Sam Misa, Photographer
Dressed in pink attire, more than 260 people marched on May 14 for reproductive rights from the Oregon State University campus in Corvallis, Ore. to the Corvallis City Hall.
The “Bans Off Our Bodies” march was a nationwide movement that, in Corvallis, was organized by Amelia Schantz, Perla Nieto, Megan Le and Liz Babcock. The march started at the Memorial Union on OSU’s campus before moving to the city hall downtown.
“A lot of women feel like their rights are being taken away,” said Jackie Stilwell, one of the protestors who attended the march. “This makes me feel like society wants women to stay in the kitchen to raise the children which we aren’t going to do. I want to be someone who’s strong in the business.”
Attendees carried signs with phrases such as “Seriously? My mom already marched for this” and shouted chants like “Hey, hey, ho, ho. Abortion ban has got to go!”
When the marchers arrived at the Corvallis City Hall, the hosts invited attendees to tell stories about their personal and their friends’ experiences with Roe v Wade through the megaphones.
Carter, an attendee whose last name was not available, talked about contraceptive access for people who do not identify as women that have uteruses, such as black and brown trans-people, non-binary, and queer people.
“[They] are not allowed in because they do not identify as women,” Carter said. “This is all of our fights, not just one community… it’s everyone’s fight like we’ve been saying all day long.”
One of the organizers of the event said Roe v Wade granted every woman in the nation the rights over their own body and reproductive rights in 1973. They said if Roe v Wade gets overturned this year, at least 25 states will likely ban abortion, and 13 of them may do it immediately.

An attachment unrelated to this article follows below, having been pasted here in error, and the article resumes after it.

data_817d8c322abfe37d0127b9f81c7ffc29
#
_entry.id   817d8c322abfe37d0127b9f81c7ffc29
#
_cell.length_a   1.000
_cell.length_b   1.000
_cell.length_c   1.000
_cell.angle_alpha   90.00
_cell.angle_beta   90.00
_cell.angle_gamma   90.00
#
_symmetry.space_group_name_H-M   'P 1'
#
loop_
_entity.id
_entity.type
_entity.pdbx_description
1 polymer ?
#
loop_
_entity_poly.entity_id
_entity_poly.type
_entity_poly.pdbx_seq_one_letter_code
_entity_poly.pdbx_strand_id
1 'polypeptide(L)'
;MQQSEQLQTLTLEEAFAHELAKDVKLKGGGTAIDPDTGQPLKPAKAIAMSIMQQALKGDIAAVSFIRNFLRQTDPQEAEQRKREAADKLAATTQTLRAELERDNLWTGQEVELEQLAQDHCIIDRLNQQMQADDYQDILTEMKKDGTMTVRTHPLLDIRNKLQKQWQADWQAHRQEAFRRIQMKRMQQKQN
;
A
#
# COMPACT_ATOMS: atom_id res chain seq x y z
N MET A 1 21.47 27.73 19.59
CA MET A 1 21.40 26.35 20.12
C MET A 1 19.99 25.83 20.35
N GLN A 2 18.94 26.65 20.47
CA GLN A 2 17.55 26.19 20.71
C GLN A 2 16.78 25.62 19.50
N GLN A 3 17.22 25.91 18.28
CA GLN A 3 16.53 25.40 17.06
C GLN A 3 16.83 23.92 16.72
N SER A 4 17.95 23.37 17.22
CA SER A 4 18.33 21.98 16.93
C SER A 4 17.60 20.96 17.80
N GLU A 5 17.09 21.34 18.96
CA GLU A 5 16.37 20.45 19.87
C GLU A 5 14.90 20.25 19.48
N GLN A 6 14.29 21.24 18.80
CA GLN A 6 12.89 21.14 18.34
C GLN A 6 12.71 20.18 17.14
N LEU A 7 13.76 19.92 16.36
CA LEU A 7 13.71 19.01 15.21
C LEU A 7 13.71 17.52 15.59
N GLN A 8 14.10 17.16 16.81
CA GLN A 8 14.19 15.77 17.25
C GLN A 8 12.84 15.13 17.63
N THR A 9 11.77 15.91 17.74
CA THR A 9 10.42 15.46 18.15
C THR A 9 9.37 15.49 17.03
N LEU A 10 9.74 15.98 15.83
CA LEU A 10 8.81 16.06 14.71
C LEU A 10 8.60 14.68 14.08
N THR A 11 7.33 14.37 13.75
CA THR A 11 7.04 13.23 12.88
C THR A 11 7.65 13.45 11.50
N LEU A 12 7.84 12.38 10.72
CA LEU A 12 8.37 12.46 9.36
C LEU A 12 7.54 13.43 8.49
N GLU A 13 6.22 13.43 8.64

“Thousands of women die every year from pregnancy complications,” the speaker said. “But I want to shed light on the fact that Black women are three times as likely as white women to die from pregnancy-related causes, according to CDC data.”
About seventeen minutes into the speeches, a bystander not part of the protest walked through the crowd, repeatedly shouting, “Watch the documentary ‘2,000 Mules!’ They are stealing your votes. Watch the documentary 2,000 Mules. They are stealing your democracy!” The crowd of protestors booed in response to the man as he continued to chant.
“2,000 mules” is an American political film by Dinesh D’Souza that shows how the 2020 elections were allegedly rigged and stolen from former President Donald Trump.
“These people have done a lot to put this thing together,” said George Beekman, one of the attendees of the protest. “They should have a right to speak without being shouted down by a person who is shouting the same things over and over again.”
Babcock said the hosts got together through the Hattie Redmond Women and Gender Center with Whitney Archer, the associate director of diversity and cultural engagement and center director of the Women and Gender Center at OSU.
According to Babcock, they’ve talked in a group chat together since May 9 to organize this march. Babcock said she designed the flyers and created the Facebook event.
Schantz said, on the day she found out about the leaked decision about Roe v Wade, she was not able to do any school work because she felt so angry and sad.
Schantz said she and Nieto had attended an earlier protest at the city hall regarding women’s abortion rights.
“It felt good to make some noise, but we needed more,” Schantz said. “We’re here to make some noise, and combine it with education… This is what I find important, to hear personal stories and really understand why this matters, and understand how many people are affected by this if it does pass.”
After about an hour at city hall, the march returned back to the MU at OSU.
“Whatever is next, we will be there fighting. Loud and proud,” Stilwell said.